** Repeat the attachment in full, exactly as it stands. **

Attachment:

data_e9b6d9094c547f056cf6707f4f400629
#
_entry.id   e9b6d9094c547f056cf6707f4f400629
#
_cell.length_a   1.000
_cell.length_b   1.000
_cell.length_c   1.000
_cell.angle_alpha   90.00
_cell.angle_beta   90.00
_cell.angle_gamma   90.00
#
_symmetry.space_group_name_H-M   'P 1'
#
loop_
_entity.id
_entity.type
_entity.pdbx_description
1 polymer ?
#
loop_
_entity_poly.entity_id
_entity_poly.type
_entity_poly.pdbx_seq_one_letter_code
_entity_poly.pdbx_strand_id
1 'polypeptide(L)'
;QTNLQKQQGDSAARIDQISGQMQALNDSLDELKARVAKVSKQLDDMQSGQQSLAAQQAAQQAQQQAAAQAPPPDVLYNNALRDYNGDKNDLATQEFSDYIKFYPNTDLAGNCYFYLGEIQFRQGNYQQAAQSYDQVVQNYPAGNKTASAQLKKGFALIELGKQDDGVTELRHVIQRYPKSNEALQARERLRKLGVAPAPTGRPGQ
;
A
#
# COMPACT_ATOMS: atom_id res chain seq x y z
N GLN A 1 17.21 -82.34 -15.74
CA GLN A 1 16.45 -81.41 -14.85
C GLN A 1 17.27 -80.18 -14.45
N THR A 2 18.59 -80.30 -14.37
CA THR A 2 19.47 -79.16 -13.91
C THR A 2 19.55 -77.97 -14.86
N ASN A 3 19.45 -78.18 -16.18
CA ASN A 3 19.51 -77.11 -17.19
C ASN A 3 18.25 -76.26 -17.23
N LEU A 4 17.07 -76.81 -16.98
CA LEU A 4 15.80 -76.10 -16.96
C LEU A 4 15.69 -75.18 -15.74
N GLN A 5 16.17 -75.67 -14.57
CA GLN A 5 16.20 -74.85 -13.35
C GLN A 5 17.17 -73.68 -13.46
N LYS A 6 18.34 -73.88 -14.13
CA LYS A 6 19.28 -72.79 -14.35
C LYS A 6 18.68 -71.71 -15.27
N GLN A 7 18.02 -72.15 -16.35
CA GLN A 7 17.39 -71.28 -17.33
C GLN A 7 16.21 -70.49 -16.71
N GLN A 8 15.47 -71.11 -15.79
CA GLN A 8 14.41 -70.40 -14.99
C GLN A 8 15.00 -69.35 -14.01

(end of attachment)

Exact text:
data_e9b6d9094c547f056cf6707f4f400629
#
_entry.id   e9b6d9094c547f056cf6707f4f400629
#
_cell.length_a   1.000
_cell.length_b   1.000
_cell.length_c   1.000
_cell.angle_alpha   90.00
_cell.angle_beta   90.00
_cell.angle_gamma   90.00
#
_symmetry.space_group_name_H-M   'P 1'
#
loop_
_entity.id
_entity.type
_entity.pdbx_description
1 polymer ?
#
loop_
_entity_poly.entity_id
_entity_poly.type
_entity_poly.pdbx_seq_one_letter_code
_entity_poly.pdbx_strand_id
1 'polypeptide(L)'
;QTNLQKQQGDSAARIDQISGQMQALNDSLDELKARVAKVSKQLDDMQSGQQSLAAQQAAQQAQQQAAAQAPPPDVLYNNALRDYNGDKNDLATQEFSDYIKFYPNTDLAGNCYFYLGEIQFRQGNYQQAAQSYDQVVQNYPAGNKTASAQLKKGFALIELGKQDDGVTELRHVIQRYPKSNEALQARERLRKLGVAPAPTGRPGQ
;
A
#
# COMPACT_ATOMS: atom_id res chain seq x y z
N GLN A 1 17.21 -82.34 -15.74
CA GLN A 1 16.45 -81.41 -14.85
C GLN A 1 17.27 -80.18 -14.45
N THR A 2 18.59 -80.30 -14.37
CA THR A 2 19.47 -79.16 -13.91
C THR A 2 19.55 -77.97 -14.86
N ASN A 3 19.45 -78.18 -16.18
CA ASN A 3 19.51 -77.11 -17.19
C ASN A 3 18.25 -76.26 -17.23
N LEU A 4 17.07 -76.81 -16.98
CA LEU A 4 15.80 -76.10 -16.96
C LEU A 4 15.69 -75.18 -15.74
N GLN A 5 16.17 -75.67 -14.57
CA GLN A 5 16.20 -74.85 -13.35
C GLN A 5 17.17 -73.68 -13.46
N LYS A 6 18.34 -73.88 -14.13
CA LYS A 6 19.28 -72.79 -14.35
C LYS A 6 18.68 -71.71 -15.27
N GLN A 7 18.02 -72.15 -16.35
CA GLN A 7 17.39 -71.28 -17.33
C GLN A 7 16.21 -70.49 -16.71
N GLN A 8 15.47 -71.11 -15.79
CA GLN A 8 14.41 -70.40 -14.99
C GLN A 8 15.00 -69.35 -14.01